Famous Ripe Pu-erh produced by Meng Hai Tea Factory, Yunnan province. Different vintage and weight options will allow to choose the right one for different purposes.
Pu-erh tea is the most oxidized form of tea, often aged. These teas are highly valued in China where the ways of producing have been kept a secret for centuries. Pu-erh’s specific flavor is the result of special processing method when after the leaves are picked, they are converted into a sundried base tea called Maocha and then fermented. After that, the leaves are aged and then packed into bricks or cakes. Unlike other teas, which get hard over time, Pu-erh can ripe and get better with age.
Pu-erh can be classified in two main categories:
- Raw Pu-erh (Pu-erh Sheng or Non-Fermented Tea)
This is a tea that does not go through the piling process, being harvested and stored naturally. It has a fresh smell, comparing with fermented tea, can be bitter, but generally has a sweet aftertaste.
- Ripe Pu-erh (Pu-erh Shu or Fermented Tea)
This tea goes through a piling process which gives it a distinctive, mild flavor. Being a more mellow tea it has earthy smell with thick flavor. Because of the fermentation process, the leaves have reddish-brown color.
Pu-erh Tea provides many health benefits:
- Pu erh has anti-inflammatory properties, help to relieve arthritis, asthma and arteriosclerosis;
- help lower cholesterol and protective against heart disease and cancer;
- lowering blood sugar and preventing oxidation of cholesterol plaque;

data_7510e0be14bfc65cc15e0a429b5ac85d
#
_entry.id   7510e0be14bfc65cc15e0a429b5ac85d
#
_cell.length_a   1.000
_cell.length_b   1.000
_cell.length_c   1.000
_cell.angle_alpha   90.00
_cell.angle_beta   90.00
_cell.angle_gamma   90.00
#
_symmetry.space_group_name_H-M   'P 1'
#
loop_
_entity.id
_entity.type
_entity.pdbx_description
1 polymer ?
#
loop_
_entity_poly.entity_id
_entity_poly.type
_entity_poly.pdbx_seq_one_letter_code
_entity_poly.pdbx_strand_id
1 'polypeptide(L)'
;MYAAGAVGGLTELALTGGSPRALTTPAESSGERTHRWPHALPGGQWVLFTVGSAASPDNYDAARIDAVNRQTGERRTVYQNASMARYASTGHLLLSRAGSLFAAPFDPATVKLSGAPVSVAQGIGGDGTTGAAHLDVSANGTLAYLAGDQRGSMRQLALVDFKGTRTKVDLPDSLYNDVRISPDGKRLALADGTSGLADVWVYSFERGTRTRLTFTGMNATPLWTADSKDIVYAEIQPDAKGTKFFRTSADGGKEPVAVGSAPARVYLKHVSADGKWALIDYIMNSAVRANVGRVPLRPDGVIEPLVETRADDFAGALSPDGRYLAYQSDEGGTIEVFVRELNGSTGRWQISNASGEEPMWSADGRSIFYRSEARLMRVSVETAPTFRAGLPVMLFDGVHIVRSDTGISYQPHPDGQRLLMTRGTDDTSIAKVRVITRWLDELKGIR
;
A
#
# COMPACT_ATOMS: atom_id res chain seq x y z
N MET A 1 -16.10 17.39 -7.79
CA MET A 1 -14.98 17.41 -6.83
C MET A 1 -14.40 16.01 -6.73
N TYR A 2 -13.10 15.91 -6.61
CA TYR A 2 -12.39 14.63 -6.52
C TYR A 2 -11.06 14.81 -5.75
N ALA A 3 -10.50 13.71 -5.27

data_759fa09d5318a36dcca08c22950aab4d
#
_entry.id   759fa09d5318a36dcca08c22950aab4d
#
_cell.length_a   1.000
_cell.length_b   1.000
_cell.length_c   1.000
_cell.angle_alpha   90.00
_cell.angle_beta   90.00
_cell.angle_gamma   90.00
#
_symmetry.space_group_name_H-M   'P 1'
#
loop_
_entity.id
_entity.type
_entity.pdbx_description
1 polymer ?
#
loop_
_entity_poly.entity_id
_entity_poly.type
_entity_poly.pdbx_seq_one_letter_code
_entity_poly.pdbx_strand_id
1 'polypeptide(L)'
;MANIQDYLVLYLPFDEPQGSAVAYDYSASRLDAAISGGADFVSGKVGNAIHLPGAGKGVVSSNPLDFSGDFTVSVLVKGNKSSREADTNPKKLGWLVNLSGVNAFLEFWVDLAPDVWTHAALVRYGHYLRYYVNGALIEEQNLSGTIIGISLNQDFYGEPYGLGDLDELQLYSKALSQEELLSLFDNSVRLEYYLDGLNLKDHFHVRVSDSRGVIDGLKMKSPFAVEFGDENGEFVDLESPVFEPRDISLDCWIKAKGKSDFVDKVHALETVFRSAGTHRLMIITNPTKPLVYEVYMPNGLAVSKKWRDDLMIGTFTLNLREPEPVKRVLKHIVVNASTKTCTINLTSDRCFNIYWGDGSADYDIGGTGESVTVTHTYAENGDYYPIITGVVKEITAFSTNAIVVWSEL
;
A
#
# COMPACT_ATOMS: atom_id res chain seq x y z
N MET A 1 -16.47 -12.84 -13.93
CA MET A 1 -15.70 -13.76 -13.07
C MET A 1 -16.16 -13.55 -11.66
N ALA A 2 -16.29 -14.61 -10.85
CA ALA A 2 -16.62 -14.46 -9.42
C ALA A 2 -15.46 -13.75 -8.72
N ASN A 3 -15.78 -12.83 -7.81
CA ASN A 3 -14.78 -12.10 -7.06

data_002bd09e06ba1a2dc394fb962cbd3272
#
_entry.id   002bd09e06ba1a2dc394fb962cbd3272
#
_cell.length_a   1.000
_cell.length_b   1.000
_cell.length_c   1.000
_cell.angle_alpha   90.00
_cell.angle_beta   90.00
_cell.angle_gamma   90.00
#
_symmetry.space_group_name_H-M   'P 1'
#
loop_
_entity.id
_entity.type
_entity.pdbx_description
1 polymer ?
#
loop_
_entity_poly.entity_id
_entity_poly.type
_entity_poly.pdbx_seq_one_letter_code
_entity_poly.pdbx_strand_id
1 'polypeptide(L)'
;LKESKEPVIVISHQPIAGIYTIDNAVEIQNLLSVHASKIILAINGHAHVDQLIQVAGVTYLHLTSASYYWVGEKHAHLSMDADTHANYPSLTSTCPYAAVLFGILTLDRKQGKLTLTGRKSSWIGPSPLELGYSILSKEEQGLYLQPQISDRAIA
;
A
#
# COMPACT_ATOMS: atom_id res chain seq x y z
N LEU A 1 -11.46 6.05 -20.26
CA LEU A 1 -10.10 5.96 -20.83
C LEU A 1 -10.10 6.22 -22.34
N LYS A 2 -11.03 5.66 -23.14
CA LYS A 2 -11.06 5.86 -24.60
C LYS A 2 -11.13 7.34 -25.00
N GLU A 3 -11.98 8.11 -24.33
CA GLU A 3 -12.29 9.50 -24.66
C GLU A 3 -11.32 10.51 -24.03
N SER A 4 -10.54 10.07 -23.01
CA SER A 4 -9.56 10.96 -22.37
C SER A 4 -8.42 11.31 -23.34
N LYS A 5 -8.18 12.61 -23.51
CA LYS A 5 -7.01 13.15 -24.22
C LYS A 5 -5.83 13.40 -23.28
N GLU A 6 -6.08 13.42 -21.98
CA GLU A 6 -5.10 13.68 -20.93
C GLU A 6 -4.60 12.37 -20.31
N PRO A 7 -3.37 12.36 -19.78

- the antioxidant actions of Pu-erh may also make it useful in treating tumors;
- aids in weight loss;
- improves blood circulation;
- soothes and helps prevent stress.
First the tea should be rinsed. Put the tea into the teapot and pour boiling water, it doesn’t need too much water this time, just cover the tea leaves. The rinse step can help washing and waking up your tea leaves. The rinsing time should be only 2 to 3 seconds. Ripe Pu-erh Tea usually needs to be rinsed two times because it has a piling process. Raw Pu-erh Tea only to be rinsed one time.
After that, you can discard the water which is not for drink. Then add boiling water (6 oz of water for 3 grams of tea) wait about 10-20 seconds and serve. The same leaves can be re-steeped for 5-8 times, adding 15-30 seconds to each steeping time. When Pu-erh is steeped a long time it can become as full-bodied and dark as coffee, but it never turns bitter, acidic or astringent. It just gets stronger, thicker, fuller and sometimes sweeter.